To help you find a home for your next manuscript, here is the most recent list of psychology journal impact factors (as reported by the 2011 Journal Citation Reports Social Sciences Edition). Journals with higher impact factors are generally regarded as higher quality journals. I have broken down this list by general psychology journals and journals most relevant to psychology and law. Note that journals that were established since 2011 will not be included in this list since they have not had enough time to obtain a rating. Also, research focusing on psychology and law issues can be published in various other journals that are not listed here, including legal journals, criminology journals, and specialized psychological journals.
For your convenience, the author submission websites for each journal are also linked below.
A journal Impact Factor is the average number of times articles from the journal published in the past two years have been cited in the JCR year.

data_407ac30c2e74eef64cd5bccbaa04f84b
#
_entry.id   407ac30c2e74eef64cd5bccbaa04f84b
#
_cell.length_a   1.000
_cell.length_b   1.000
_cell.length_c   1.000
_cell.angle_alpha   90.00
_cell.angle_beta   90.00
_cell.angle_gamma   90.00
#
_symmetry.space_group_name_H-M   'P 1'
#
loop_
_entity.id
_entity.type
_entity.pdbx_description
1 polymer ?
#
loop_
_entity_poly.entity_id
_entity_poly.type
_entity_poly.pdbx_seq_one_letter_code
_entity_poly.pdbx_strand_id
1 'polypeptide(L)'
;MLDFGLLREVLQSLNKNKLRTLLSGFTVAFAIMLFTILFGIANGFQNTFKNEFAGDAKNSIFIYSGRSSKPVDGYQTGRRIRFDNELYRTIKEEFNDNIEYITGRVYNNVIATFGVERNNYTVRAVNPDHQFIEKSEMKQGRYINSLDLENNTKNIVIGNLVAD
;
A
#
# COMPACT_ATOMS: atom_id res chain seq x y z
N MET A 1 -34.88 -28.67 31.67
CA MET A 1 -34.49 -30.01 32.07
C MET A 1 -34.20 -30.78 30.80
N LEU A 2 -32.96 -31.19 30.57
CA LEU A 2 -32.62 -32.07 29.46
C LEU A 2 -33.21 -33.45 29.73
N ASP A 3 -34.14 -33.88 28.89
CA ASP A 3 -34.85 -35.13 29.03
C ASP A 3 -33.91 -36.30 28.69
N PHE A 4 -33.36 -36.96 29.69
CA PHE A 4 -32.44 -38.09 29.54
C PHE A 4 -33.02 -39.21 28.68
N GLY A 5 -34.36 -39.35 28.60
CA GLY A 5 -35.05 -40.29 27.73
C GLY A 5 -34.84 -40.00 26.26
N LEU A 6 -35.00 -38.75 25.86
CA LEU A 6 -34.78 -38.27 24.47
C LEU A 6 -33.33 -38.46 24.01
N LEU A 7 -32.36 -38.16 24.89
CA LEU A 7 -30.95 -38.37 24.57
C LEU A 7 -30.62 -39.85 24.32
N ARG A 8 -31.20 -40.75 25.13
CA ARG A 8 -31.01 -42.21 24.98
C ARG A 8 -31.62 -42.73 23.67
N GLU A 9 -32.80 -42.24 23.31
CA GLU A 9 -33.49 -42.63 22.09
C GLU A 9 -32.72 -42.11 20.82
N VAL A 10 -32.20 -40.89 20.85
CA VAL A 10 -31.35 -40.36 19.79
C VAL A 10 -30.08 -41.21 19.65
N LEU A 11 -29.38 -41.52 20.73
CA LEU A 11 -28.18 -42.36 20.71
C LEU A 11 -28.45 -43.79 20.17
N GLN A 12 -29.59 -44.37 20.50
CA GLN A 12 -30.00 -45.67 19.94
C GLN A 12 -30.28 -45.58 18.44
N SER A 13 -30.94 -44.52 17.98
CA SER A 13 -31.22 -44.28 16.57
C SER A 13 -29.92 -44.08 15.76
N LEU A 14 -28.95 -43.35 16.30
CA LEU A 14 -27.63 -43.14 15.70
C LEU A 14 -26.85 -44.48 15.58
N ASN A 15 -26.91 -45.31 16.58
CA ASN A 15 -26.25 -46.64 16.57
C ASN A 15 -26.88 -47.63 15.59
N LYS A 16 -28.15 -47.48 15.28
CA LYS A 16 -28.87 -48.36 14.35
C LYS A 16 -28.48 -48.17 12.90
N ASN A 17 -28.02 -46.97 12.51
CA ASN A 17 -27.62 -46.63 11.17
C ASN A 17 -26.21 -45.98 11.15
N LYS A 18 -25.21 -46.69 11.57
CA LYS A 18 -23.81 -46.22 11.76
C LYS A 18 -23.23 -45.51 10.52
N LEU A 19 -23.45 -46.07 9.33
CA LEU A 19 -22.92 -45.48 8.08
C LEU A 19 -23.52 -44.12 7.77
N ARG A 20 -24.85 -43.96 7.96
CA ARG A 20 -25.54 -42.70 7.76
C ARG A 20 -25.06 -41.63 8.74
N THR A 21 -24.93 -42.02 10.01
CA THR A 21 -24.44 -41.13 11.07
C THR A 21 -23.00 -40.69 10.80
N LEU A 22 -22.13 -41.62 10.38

The Impact Factor is calculated by dividing the number of citations in the JCR year by the total number of articles published in the two previous years. An Impact Factor of 1.0 means that, on average, the articles published one or two year ago have been cited one time. An Impact Factor of 2.5 means that, on average, the articles published one or two year ago have been cited two and a half times. The citing works may be articles published in the same journal. However, most citing works are from different journals, proceedings, or books indexed by Web of Science.
*This article was written by Julia Shaw.